Supplier Leadership on Climate Transition: Supplier LoCT was formed by Guidehouse, Mars, McCormick & Company, and PepsiCo to help engage suppliers in climate action and solutions based on science-based targets. This coalition is unique in its effort to bring suppliers to the table in conversations around decarbonization.
Earthworm Foundation: Earthworm Foundation’s members are committed to making supply chains in the biomass, charcoal, cacao, coconut, cotton, fragrances, hazelnuts, pulp and paper, seafood, and palm oil industries more sustainable. Partnering with SupplyShift, Earthworm launched its Engagement for Policy Implementation (EPI) tool, an assessment and engagement process for responsible palm oil sourcing. If you’re curious about our work with Earthworm Foundation, download our case study.
Bonsucro: With members like Hershey, Nestlé, Unilever, and General Mills, Bonsucro accelerates sustainable sugarcane production, processing, and trade by offering resources, tools, services, certifications, and a business network for sustainable sugarcane. Bonsucro has partnered with SupplyShift to create industry-leading tools for sustainable sugar mapping, certification, trading, and more. Our Sugar Mapping Tool helps companies to map and assess all sources of sugar, including non-certified supply chains, at every tier down to the mill.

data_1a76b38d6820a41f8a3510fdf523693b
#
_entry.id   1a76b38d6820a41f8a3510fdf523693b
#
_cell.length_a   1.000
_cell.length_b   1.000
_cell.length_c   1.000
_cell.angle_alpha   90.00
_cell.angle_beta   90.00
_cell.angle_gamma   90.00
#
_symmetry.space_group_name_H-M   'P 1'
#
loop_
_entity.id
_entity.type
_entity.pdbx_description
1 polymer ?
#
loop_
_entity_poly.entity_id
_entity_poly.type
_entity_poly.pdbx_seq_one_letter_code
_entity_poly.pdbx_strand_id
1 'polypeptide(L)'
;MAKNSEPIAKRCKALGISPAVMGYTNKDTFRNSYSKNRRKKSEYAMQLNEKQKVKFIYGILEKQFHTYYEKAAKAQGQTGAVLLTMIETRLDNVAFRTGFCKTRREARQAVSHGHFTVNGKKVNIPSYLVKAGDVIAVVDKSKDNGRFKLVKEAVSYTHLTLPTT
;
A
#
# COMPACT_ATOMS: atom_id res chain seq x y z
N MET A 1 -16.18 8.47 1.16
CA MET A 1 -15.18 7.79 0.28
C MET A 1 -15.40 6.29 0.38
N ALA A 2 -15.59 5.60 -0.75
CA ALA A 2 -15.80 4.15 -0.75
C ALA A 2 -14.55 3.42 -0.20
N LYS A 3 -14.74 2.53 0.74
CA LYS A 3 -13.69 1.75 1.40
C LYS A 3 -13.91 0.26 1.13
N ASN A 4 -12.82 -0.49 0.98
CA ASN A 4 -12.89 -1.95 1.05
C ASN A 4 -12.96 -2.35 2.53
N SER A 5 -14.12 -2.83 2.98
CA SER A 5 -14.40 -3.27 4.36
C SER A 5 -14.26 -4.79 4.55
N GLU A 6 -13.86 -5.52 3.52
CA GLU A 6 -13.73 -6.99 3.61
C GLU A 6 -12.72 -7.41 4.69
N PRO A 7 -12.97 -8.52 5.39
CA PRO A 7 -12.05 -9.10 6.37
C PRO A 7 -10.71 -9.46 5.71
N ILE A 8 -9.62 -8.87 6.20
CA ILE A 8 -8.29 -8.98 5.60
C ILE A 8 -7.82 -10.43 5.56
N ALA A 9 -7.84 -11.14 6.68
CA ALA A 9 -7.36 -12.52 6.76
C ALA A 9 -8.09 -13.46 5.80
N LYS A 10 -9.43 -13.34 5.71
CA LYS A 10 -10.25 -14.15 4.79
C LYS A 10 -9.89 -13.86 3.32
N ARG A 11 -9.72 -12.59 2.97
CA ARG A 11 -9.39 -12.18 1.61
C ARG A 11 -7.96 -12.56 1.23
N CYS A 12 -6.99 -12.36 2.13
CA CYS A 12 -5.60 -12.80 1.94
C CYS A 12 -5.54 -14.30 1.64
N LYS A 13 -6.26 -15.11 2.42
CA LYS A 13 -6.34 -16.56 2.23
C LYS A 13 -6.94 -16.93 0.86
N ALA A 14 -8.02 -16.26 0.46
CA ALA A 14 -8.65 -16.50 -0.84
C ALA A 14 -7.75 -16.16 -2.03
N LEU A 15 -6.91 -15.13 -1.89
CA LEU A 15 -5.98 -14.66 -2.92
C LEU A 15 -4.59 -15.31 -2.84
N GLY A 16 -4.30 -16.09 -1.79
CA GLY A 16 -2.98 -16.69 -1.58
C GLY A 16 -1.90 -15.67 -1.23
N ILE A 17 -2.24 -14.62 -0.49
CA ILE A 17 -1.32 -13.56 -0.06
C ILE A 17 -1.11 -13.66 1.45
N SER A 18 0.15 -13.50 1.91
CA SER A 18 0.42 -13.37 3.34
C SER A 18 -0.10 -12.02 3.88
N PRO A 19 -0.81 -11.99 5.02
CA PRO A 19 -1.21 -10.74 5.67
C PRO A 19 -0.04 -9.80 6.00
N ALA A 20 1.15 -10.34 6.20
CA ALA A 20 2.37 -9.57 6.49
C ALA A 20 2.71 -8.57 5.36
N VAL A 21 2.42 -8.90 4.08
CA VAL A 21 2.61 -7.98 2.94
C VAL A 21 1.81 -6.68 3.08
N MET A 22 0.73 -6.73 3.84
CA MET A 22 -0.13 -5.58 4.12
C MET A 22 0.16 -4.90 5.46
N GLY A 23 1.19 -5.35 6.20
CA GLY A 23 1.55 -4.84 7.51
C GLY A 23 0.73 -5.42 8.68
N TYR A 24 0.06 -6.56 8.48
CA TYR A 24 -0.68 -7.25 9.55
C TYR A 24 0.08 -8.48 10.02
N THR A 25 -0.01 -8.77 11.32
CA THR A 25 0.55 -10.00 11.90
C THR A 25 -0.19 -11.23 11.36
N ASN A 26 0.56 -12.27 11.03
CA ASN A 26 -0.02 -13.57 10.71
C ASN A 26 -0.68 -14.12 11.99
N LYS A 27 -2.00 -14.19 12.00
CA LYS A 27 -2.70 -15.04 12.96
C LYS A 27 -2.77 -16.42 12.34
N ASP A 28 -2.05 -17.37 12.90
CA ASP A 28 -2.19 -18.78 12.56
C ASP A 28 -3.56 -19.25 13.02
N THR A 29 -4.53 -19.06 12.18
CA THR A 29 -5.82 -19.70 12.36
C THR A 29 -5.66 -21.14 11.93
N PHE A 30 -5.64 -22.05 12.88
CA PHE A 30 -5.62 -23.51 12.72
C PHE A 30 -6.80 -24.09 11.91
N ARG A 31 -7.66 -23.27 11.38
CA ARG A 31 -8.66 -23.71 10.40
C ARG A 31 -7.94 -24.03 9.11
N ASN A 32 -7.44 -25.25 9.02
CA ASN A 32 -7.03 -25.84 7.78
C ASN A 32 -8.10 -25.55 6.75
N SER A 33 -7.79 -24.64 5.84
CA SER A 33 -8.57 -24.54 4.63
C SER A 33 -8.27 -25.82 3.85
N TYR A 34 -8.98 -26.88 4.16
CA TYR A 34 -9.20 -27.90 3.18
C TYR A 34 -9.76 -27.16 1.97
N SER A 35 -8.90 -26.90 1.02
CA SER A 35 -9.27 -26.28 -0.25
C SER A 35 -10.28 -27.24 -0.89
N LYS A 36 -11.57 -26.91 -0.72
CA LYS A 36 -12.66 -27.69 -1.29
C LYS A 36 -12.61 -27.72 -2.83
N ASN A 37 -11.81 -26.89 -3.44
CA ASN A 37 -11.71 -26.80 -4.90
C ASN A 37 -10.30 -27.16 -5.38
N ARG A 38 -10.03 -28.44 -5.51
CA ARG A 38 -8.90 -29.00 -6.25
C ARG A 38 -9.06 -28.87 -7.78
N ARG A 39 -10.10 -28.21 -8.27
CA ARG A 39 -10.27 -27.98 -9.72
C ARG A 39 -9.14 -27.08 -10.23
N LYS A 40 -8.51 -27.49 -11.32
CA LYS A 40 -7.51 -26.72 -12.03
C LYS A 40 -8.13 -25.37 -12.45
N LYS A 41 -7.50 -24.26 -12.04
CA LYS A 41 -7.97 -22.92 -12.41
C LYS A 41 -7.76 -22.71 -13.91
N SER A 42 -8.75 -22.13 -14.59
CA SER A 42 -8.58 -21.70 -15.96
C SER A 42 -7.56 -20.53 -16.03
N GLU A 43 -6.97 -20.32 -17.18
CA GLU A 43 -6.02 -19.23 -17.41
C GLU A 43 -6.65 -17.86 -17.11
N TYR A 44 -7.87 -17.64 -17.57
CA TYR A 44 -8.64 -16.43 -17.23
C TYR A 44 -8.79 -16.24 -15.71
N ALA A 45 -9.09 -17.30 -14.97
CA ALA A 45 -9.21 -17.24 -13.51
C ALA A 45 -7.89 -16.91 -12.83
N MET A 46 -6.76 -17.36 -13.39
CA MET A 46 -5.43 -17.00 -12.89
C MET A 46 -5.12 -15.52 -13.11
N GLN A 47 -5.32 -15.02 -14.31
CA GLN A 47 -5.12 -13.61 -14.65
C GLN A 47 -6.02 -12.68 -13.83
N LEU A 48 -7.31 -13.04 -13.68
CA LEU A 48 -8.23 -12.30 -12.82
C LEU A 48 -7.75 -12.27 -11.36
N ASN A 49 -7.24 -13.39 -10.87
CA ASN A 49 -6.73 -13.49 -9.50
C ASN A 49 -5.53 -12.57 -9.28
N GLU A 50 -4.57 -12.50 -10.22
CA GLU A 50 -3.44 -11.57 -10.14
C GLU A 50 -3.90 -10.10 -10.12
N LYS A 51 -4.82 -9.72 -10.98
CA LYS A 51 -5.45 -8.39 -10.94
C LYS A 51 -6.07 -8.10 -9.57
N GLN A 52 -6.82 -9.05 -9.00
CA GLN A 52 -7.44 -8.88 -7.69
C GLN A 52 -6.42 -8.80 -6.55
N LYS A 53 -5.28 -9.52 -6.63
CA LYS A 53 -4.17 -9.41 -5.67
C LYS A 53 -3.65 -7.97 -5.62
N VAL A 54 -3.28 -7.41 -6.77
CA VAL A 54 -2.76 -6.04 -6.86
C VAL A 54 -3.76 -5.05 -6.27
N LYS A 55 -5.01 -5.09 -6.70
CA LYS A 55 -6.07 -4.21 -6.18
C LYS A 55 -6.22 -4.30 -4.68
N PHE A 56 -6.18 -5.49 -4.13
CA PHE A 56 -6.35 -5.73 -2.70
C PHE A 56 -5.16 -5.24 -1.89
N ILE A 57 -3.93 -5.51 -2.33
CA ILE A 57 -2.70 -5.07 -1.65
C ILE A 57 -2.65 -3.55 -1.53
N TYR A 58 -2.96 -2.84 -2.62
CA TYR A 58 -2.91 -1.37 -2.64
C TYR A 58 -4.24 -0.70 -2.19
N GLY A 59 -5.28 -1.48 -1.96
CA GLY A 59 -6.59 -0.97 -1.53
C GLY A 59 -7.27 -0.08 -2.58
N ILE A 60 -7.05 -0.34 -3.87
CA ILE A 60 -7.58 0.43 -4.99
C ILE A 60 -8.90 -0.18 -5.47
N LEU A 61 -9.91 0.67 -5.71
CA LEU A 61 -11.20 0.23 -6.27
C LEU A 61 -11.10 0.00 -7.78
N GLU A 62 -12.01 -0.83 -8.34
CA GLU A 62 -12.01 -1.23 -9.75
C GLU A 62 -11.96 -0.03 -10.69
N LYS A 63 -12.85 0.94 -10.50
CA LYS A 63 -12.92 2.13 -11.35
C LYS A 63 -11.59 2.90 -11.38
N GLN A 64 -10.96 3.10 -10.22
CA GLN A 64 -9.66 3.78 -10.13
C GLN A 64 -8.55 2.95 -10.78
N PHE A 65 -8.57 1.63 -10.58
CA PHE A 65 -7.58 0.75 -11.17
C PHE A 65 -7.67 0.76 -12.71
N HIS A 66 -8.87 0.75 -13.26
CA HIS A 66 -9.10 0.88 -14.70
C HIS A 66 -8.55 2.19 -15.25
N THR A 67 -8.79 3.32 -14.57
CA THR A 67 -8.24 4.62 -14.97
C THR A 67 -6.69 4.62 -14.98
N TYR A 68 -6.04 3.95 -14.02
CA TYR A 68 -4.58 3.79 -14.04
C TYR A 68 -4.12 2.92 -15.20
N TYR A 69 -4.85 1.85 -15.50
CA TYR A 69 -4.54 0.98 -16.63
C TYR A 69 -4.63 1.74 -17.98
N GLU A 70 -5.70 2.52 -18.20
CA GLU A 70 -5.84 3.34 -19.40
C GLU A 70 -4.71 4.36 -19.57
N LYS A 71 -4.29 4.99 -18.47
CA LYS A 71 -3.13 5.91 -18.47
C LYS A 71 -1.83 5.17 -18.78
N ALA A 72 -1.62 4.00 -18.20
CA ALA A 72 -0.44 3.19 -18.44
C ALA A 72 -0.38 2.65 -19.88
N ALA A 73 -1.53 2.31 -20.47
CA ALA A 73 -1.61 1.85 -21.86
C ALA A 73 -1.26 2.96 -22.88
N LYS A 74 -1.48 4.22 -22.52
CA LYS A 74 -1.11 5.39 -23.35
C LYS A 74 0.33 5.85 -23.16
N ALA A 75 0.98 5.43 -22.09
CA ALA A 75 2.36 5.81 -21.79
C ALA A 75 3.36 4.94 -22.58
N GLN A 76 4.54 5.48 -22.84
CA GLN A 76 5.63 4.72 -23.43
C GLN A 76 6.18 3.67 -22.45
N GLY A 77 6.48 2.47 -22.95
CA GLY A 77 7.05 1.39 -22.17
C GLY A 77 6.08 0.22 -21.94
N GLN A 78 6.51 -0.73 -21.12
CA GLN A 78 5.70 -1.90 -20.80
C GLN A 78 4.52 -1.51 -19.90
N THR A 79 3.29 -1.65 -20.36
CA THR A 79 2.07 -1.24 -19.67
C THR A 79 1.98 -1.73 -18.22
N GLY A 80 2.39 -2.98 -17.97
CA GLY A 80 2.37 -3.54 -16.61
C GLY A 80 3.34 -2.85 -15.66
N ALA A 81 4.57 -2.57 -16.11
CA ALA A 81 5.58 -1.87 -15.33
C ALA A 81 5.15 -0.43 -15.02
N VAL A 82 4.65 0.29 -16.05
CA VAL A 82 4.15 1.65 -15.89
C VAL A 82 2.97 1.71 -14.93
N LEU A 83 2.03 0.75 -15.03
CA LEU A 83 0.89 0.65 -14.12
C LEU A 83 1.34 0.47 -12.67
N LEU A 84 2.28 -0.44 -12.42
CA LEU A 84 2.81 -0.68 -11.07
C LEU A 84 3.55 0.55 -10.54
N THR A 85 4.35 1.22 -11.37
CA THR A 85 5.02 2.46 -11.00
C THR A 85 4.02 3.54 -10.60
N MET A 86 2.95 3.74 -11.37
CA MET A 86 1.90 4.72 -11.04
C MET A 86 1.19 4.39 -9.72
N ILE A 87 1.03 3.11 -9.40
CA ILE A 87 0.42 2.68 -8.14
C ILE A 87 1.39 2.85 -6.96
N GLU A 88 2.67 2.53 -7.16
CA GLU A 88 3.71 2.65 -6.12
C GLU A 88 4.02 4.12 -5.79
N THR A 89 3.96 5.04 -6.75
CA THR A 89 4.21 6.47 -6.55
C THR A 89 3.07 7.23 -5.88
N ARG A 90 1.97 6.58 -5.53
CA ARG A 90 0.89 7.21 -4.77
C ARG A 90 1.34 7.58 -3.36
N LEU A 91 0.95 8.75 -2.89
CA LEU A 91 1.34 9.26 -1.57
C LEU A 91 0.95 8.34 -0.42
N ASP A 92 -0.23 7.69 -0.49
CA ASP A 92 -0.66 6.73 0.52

Responsible Sourcing Network (RSN): Dedicated to ending human rights abuses and forced labor associated with raw materials, RSN recently launched the initiative YESS: Yarn Ethically and Sustainably Sourced to tackle modern slavery in cotton production. They’ve created due diligence verification systems with cotton yarn spinners to identify and mitigate supply chain risks. We’ve also partnered with RSN to create a forced labor risk flagging tool for cotton. To learn more, check out our YESS Cotton Sourcing Risk Screen.